This young adult novel brings notions of self-acceptance to the fore, against an exciting 1970s background.
A fragile young woman attempts to put the pieces of her life back together following several traumatic experiences in Addicted to Love, a young adult novel by Kathleen Murray. The 1970s are the pop cultural backdrop that enhances this story of a dysfunctional family and a first love that goes tragically awry.
Sally Smithfield is one of four siblings growing up in a strict Catholic home in the mid-1970s. She lives in a northern Chicago suburb, and secrets lie beneath the facade of her happy home. As the youngest child, Sally feels overlooked but does her best to play the role assigned to her.
The novel perfectly replicates its time period by invoking music, movies, books, events, and personalities from the era. Saturday Night Fever is a date movie, and there’s disagreement over the ERA (Equal Rights Amendment). Sally’s religious education at St. Catherine’s (or “St. Cats” as the students call it) is nicely detailed for those not familiar with Catholic traditions. The book contains some adult language and situations, including teen pregnancy and physical, emotional, and sexual abuse, although the last is mentioned only in a flashback sequence and is not overly descriptive.
Dialogue reflects the northern Plains dialect: “gonna” is used for “going to,” and “ya” is “you.” The inclination for using the word “like” as filler by the teen characters is abundant as well. Though these habits run the risk of being perceived as distracting, they ultimately serve to make the characters more authentic.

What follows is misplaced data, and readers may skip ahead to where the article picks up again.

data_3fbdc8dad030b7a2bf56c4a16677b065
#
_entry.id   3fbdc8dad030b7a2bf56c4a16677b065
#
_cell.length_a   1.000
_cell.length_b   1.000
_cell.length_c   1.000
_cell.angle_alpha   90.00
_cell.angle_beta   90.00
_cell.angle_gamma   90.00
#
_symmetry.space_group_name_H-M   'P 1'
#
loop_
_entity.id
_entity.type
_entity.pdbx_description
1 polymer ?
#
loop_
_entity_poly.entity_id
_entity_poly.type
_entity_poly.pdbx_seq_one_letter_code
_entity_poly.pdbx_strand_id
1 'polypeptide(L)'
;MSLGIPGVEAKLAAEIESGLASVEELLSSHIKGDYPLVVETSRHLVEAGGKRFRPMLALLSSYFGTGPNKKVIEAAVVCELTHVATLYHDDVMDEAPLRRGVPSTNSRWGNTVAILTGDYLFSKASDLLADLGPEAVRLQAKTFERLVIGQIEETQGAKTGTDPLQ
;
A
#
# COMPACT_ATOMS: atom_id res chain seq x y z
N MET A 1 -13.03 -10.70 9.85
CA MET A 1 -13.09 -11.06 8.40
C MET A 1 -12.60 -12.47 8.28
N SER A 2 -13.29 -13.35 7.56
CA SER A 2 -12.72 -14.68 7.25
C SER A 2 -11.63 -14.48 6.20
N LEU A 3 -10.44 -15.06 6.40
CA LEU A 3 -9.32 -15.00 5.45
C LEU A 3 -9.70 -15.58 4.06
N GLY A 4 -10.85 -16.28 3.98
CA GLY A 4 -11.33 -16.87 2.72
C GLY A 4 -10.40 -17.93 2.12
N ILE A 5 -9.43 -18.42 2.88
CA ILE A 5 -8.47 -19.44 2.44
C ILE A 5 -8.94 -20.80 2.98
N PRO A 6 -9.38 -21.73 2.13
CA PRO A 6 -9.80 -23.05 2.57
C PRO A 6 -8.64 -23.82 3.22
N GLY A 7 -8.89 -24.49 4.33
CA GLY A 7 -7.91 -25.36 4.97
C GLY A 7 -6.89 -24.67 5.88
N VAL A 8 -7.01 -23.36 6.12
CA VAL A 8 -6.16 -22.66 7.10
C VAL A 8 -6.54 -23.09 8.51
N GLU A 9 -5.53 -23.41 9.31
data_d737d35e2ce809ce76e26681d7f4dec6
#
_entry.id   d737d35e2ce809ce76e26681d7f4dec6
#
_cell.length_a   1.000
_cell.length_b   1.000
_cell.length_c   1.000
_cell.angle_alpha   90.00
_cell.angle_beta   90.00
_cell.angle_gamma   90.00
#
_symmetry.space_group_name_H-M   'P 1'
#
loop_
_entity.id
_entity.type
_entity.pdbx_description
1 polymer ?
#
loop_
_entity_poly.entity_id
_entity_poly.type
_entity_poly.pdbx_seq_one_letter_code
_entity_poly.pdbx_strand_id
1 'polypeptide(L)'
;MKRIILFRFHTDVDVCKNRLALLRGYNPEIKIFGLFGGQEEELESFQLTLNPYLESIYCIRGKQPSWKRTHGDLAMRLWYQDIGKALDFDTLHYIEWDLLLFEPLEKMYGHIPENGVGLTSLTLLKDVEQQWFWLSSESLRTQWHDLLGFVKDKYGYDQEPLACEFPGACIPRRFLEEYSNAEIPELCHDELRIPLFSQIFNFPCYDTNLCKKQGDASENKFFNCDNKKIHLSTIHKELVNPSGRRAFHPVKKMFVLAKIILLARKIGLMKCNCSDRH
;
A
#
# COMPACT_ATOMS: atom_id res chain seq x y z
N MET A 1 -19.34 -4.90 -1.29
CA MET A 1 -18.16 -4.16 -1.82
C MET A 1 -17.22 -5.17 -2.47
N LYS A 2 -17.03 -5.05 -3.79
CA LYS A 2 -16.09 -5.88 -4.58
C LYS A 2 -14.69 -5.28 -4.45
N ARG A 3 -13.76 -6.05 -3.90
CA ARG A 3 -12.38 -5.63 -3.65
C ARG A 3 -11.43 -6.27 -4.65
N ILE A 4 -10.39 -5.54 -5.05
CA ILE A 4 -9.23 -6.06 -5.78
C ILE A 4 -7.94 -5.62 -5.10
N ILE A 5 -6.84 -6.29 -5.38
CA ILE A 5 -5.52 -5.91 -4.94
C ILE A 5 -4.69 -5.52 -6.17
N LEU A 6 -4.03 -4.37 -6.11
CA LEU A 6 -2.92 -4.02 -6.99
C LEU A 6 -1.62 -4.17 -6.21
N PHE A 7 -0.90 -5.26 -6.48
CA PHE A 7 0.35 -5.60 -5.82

Most of the characters are well drawn, though some secondary characters are underexplored. Mrs. Looman, a “cool blond,” is described in exquisite detail, yet it’s hard to get a take on Mrs. Smithfield, a much more prominent character. Camille, Sally’s best friend since first grade and an important figure for about ten years of their shared lives, seems to disappear quite abruptly after the girls’ junior year of high school, and closure is missed.
Strong turns of phrase run throughout: a disciplining nun is referred to as “a robed warrior,” and of Steve, Sally’s boyfriend, the text says: “He smiled effortlessly as one who the world has embraced often does.”
The plot is very ambitious, and although all the events tie together eventually, some episodes might be considered extraneous, such as selling the family home. A couple of twists are thrown in at the very end and may unsettle an otherwise neat narrative. The discussion questions at the end may help bring the novel’s themes into clearer relief.
Young adults will lament alongside the long-suffering protagonist of Murray’s Addicted to Love as she ultimately learns to be happy with the person she has become.
Robin Farrell Edmunds
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